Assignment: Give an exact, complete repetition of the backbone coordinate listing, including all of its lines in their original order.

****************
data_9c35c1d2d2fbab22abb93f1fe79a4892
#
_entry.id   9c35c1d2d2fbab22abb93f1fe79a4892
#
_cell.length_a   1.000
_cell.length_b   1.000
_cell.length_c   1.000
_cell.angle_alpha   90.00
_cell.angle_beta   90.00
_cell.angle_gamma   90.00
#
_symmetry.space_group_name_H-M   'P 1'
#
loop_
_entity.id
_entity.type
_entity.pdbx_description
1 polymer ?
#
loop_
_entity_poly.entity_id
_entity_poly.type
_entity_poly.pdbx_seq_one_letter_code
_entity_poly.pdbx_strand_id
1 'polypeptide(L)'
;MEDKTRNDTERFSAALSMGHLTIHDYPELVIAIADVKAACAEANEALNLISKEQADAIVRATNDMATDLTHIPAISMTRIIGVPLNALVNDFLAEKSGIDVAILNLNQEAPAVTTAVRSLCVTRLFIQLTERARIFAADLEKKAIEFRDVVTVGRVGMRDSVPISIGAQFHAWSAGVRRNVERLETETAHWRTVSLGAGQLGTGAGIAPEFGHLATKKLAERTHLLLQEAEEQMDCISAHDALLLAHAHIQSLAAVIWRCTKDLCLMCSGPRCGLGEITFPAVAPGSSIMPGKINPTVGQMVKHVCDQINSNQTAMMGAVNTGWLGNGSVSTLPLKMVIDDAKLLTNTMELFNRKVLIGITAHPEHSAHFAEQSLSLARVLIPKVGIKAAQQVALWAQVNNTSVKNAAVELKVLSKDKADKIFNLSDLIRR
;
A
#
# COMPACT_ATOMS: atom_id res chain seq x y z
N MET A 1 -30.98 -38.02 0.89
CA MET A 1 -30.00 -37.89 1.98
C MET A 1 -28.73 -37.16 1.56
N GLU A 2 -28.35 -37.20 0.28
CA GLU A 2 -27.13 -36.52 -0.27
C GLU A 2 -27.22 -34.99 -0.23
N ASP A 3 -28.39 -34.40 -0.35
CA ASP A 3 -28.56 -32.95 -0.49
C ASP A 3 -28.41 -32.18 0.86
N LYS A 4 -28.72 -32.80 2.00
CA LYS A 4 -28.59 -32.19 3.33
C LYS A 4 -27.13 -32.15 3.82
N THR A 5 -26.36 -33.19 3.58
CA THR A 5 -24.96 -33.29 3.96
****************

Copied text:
data_9c35c1d2d2fbab22abb93f1fe79a4892
#
_entry.id   9c35c1d2d2fbab22abb93f1fe79a4892
#
_cell.length_a   1.000
_cell.length_b   1.000
_cell.length_c   1.000
_cell.angle_alpha   90.00
_cell.angle_beta   90.00
_cell.angle_gamma   90.00
#
_symmetry.space_group_name_H-M   'P 1'
#
loop_
_entity.id
_entity.type
_entity.pdbx_description
1 polymer ?
#
loop_
_entity_poly.entity_id
_entity_poly.type
_entity_poly.pdbx_seq_one_letter_code
_entity_poly.pdbx_strand_id
1 'polypeptide(L)'
;MEDKTRNDTERFSAALSMGHLTIHDYPELVIAIADVKAACAEANEALNLISKEQADAIVRATNDMATDLTHIPAISMTRIIGVPLNALVNDFLAEKSGIDVAILNLNQEAPAVTTAVRSLCVTRLFIQLTERARIFAADLEKKAIEFRDVVTVGRVGMRDSVPISIGAQFHAWSAGVRRNVERLETETAHWRTVSLGAGQLGTGAGIAPEFGHLATKKLAERTHLLLQEAEEQMDCISAHDALLLAHAHIQSLAAVIWRCTKDLCLMCSGPRCGLGEITFPAVAPGSSIMPGKINPTVGQMVKHVCDQINSNQTAMMGAVNTGWLGNGSVSTLPLKMVIDDAKLLTNTMELFNRKVLIGITAHPEHSAHFAEQSLSLARVLIPKVGIKAAQQVALWAQVNNTSVKNAAVELKVLSKDKADKIFNLSDLIRR
;
A
#
# COMPACT_ATOMS: atom_id res chain seq x y z
N MET A 1 -30.98 -38.02 0.89
CA MET A 1 -30.00 -37.89 1.98
C MET A 1 -28.73 -37.16 1.56
N GLU A 2 -28.35 -37.20 0.28
CA GLU A 2 -27.13 -36.52 -0.27
C GLU A 2 -27.22 -34.99 -0.23
N ASP A 3 -28.39 -34.40 -0.35
CA ASP A 3 -28.56 -32.95 -0.49
C ASP A 3 -28.41 -32.18 0.86
N LYS A 4 -28.72 -32.80 2.00
CA LYS A 4 -28.59 -32.19 3.33
C LYS A 4 -27.13 -32.15 3.82
N THR A 5 -26.36 -33.19 3.58
CA THR A 5 -24.96 -33.29 3.96